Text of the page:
The one of Enrico Iaccino it is a real treasure hunt, even if the loot to be conquered certainly does not consist of coins or gold bars. The objective in this case is to find a signal that precisely indicates the presence of a specific tumor, large B-cell lymphoma. This indicator is exosomes, small vesicles that play a very important role in cell communication. To do this, Iaccino took on the role of the detective and, thanks to the funding received from the Gilead Science Fellowship Program, completed his special hunt and brought home the treasure. “When I approached the world of liquid biopsy I immediately thought I could try to trace the subpopulations of exosomes produced by tumor cells with this instrument. Thus I arrived at the validation of a protocol for the tracking, capture and molecular characterization of these vesicles. Thanks to the funding of the Fellowship Program, I then tried to understand if this same method was applicable in the context of other oncohematological pathologies, in particular in diffuse large B-cell lymphoma”, explains Iaccino, who works at the University of Catanzaro “Magna Græcia”.
Diagnosis and prognosis
In other tumors, the analysis of these vesicles has proven useful for monitoring the disease, with particular regard to the response to therapies. Hence the idea of being able to apply it also to large B-cell lymphoma. “Through my “differential sorting” protocol between tumor and non-tumor exosomes, I went in search of not only quantitative but also molecular changes that occur in the vesicles and I was able to detect a molecular signature due to the presence or absence of the tumor, the severity of the disease and the response to the drug. That is to say, to take a snapshot of the microRNA profile in a particular stage of the tumor.”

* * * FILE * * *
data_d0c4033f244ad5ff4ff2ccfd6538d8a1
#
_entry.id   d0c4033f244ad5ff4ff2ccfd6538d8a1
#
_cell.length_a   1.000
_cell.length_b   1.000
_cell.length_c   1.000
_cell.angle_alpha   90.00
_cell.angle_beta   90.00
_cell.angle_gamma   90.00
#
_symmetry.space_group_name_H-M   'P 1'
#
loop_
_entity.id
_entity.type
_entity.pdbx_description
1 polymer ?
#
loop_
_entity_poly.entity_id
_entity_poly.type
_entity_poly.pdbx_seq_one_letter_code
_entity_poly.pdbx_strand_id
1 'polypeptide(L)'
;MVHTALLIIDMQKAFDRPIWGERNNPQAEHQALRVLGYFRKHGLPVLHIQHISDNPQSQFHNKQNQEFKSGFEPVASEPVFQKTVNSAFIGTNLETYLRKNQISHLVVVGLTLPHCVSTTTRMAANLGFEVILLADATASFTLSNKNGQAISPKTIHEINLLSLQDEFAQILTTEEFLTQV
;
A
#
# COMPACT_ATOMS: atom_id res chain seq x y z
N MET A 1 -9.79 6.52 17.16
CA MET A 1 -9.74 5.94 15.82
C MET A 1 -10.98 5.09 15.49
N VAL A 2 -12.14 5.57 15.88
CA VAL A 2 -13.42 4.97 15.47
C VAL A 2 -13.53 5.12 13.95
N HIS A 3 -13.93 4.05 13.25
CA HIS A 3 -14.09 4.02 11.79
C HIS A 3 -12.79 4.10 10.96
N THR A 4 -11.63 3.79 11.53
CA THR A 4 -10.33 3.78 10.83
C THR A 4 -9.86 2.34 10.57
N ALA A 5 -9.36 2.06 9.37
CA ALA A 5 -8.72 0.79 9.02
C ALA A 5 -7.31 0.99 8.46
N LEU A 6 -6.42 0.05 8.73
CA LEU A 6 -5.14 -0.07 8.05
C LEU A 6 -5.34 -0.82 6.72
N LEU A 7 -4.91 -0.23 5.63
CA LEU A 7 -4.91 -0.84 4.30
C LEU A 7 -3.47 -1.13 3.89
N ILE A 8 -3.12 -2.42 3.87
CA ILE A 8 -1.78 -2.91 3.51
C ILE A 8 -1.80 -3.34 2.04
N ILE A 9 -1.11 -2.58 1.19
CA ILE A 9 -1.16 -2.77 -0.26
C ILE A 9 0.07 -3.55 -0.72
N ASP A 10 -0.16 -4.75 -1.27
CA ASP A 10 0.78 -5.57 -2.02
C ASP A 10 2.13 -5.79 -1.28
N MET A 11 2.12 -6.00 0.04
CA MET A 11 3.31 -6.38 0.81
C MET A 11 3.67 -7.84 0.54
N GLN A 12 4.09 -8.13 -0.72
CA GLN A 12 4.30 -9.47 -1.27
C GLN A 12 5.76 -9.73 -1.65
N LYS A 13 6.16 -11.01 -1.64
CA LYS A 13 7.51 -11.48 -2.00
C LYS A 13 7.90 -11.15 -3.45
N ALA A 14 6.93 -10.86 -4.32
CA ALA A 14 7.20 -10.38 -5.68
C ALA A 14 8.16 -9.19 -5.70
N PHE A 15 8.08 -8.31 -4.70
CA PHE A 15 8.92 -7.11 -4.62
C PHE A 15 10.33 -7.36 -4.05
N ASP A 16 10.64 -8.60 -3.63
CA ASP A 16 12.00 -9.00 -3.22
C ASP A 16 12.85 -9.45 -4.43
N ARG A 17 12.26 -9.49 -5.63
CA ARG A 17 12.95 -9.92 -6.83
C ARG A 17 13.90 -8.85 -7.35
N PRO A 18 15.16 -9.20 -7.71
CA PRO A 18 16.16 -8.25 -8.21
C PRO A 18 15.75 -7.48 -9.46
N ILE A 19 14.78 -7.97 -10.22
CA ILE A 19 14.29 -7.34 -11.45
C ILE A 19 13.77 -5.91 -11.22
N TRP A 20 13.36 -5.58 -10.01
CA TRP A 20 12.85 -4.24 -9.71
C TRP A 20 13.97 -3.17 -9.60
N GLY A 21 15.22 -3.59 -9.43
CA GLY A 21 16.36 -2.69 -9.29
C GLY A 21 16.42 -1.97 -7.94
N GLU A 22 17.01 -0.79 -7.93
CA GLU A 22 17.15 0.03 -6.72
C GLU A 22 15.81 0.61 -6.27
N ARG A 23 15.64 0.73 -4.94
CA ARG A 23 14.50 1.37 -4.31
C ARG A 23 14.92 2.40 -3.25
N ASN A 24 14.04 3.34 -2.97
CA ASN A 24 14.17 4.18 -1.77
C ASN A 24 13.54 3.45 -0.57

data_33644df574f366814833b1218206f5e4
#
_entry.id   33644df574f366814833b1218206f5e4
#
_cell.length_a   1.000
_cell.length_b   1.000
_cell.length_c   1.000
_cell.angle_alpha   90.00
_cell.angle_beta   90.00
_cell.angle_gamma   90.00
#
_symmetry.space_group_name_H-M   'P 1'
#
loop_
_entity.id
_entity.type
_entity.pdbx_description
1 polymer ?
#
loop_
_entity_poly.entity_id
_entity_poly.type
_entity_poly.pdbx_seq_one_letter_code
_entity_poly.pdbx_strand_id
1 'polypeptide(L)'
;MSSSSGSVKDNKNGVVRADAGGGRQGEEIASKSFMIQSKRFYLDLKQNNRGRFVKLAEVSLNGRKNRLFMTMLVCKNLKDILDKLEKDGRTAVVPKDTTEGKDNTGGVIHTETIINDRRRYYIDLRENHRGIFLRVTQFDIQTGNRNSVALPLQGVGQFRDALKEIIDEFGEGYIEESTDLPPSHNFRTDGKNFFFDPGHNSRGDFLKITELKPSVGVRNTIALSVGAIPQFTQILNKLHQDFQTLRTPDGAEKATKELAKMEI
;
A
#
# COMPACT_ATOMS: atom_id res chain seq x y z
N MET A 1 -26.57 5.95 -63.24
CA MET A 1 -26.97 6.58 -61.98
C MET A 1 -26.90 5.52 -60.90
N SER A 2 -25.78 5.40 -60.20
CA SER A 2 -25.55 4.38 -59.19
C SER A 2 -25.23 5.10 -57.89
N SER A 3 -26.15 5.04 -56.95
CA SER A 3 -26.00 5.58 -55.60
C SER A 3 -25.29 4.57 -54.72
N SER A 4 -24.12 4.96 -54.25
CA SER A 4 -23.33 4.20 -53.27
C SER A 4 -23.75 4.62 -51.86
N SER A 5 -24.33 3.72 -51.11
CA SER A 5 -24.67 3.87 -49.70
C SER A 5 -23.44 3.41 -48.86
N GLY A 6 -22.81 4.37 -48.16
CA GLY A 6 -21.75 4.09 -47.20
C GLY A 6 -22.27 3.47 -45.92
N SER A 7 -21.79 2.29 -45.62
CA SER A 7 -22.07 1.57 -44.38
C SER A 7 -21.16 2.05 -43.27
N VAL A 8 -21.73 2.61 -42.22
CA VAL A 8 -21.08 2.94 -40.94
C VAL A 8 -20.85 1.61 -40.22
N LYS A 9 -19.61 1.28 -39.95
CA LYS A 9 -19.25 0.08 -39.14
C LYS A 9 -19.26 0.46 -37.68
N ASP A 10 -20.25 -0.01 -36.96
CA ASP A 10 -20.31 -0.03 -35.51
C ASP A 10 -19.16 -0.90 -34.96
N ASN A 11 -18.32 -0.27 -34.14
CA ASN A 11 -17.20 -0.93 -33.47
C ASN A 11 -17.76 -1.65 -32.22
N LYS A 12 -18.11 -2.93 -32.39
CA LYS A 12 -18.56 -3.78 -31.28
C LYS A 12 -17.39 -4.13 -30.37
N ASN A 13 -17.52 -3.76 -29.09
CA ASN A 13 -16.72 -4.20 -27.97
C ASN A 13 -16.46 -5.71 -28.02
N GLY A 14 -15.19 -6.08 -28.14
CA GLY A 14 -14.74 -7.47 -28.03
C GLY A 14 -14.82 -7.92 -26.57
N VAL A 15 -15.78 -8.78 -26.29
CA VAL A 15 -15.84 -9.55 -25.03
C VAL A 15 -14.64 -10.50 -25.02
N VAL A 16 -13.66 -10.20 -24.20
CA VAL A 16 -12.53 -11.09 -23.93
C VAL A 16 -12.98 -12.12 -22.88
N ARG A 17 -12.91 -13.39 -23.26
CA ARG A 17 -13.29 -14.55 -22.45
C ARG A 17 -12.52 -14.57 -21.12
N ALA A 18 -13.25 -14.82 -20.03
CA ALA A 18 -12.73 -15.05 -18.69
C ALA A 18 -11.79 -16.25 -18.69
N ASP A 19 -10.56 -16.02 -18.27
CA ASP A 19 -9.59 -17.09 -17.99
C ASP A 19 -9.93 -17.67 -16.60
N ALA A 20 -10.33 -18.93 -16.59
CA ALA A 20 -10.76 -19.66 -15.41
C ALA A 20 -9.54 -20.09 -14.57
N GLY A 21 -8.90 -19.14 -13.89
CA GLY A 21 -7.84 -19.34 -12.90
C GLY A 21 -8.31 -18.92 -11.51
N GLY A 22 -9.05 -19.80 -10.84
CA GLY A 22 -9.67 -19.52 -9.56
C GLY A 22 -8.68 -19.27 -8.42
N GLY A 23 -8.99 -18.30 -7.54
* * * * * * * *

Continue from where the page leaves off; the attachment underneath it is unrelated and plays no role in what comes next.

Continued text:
by Dario Rubino
The peculiarity of this methodology, which the researcher calls target-guided, is that it is not only valid for diagnosis, but can also potentially be exploited from a “theranostic” point of view: when a marker, a target of interest, is identified, it can be used both from the diagnosis point of view and from therapeutic point of view, by inserting a drug into the vesicles which acts directly on tumor cells. “All these advances made in the molecular profiling of some tumors, in the standardization of non-invasive protocols, will be the keystone of precision medicine of the future,” concludes the researcher.
by Anna Lisa Bonfranceschi
Iaccino’s work was financed by the Fellowship Program with which every year, together with the Community Award, Gilead Science rewards projects by researchers and associations with the aim of supporting the activities of two key players for the protection and promotion of the country’s health , individual and collective, in particular in the context of chronic diseases. This year, for example, 62 projects were awarded for a total of 1.6 million euros in funding.